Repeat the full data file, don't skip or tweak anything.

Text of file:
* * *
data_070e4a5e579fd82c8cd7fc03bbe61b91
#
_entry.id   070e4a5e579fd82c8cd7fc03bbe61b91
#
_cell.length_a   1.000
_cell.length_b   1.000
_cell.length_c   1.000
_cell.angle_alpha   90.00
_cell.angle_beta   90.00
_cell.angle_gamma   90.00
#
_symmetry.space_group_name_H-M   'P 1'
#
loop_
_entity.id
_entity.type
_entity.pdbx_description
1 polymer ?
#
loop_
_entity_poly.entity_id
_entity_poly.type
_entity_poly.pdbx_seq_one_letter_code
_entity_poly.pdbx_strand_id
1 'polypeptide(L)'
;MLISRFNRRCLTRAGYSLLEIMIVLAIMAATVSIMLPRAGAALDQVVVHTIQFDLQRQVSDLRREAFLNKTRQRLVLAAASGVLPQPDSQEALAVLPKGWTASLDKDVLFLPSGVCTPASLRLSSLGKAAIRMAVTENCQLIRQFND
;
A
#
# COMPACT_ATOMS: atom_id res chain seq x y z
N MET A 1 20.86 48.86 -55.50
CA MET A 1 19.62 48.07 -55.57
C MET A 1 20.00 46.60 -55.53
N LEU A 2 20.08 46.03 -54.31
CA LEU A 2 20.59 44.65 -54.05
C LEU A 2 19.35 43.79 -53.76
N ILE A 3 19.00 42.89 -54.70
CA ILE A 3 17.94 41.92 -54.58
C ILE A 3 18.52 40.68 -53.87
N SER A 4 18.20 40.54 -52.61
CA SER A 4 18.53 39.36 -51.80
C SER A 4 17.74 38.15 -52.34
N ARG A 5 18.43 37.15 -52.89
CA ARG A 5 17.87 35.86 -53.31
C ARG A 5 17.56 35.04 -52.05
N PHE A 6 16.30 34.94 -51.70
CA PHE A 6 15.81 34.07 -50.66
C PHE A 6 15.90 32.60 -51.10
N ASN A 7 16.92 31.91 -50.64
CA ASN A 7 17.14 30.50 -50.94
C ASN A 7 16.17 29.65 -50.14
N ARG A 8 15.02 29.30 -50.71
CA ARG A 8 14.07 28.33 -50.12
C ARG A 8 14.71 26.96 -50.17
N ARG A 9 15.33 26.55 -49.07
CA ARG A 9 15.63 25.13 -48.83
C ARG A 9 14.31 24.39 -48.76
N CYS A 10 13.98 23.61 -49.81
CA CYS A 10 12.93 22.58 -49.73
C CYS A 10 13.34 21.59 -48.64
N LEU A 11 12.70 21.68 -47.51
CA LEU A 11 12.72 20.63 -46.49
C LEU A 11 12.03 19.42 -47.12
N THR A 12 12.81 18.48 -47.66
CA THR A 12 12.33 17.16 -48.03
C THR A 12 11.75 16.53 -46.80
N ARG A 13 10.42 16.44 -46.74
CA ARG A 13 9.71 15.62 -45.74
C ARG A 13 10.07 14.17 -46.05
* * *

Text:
data_070e4a5e579fd82c8cd7fc03bbe61b91
#
_entry.id   070e4a5e579fd82c8cd7fc03bbe61b91
#
_cell.length_a   1.000
_cell.length_b   1.000
_cell.length_c   1.000
_cell.angle_alpha   90.00
_cell.angle_beta   90.00
_cell.angle_gamma   90.00
#
_symmetry.space_group_name_H-M   'P 1'
#
loop_
_entity.id
_entity.type
_entity.pdbx_description
1 polymer ?
#
loop_
_entity_poly.entity_id
_entity_poly.type
_entity_poly.pdbx_seq_one_letter_code
_entity_poly.pdbx_strand_id
1 'polypeptide(L)'
;MLISRFNRRCLTRAGYSLLEIMIVLAIMAATVSIMLPRAGAALDQVVVHTIQFDLQRQVSDLRREAFLNKTRQRLVLAAASGVLPQPDSQEALAVLPKGWTASLDKDVLFLPSGVCTPASLRLSSLGKAAIRMAVTENCQLIRQFND
;
A
#
# COMPACT_ATOMS: atom_id res chain seq x y z
N MET A 1 20.86 48.86 -55.50
CA MET A 1 19.62 48.07 -55.57
C MET A 1 20.00 46.60 -55.53
N LEU A 2 20.08 46.03 -54.31
CA LEU A 2 20.59 44.65 -54.05
C LEU A 2 19.35 43.79 -53.76
N ILE A 3 19.00 42.89 -54.70
CA ILE A 3 17.94 41.92 -54.58
C ILE A 3 18.52 40.68 -53.87
N SER A 4 18.20 40.54 -52.61
CA SER A 4 18.53 39.36 -51.80
C SER A 4 17.74 38.15 -52.34
N ARG A 5 18.43 37.15 -52.89
CA ARG A 5 17.87 35.86 -53.31
C ARG A 5 17.56 35.04 -52.05
N PHE A 6 16.30 34.94 -51.70
CA PHE A 6 15.81 34.07 -50.66
C PHE A 6 15.90 32.60 -51.10
N ASN A 7 16.92 31.91 -50.64
CA ASN A 7 17.14 30.50 -50.94
C ASN A 7 16.17 29.65 -50.14
N ARG A 8 15.02 29.30 -50.71
CA ARG A 8 14.07 28.33 -50.12
C ARG A 8 14.71 26.96 -50.17
N ARG A 9 15.33 26.55 -49.07
CA ARG A 9 15.63 25.13 -48.83
C ARG A 9 14.31 24.39 -48.76
N CYS A 10 13.98 23.61 -49.81
CA CYS A 10 12.93 22.58 -49.73
C CYS A 10 13.34 21.59 -48.64
N LEU A 11 12.70 21.68 -47.51
CA LEU A 11 12.72 20.63 -46.49
C LEU A 11 12.03 19.42 -47.12
N THR A 12 12.81 18.48 -47.66
CA THR A 12 12.33 17.16 -48.03
C THR A 12 11.75 16.53 -46.80
N ARG A 13 10.42 16.44 -46.74
CA ARG A 13 9.71 15.62 -45.74
C ARG A 13 10.07 14.17 -46.05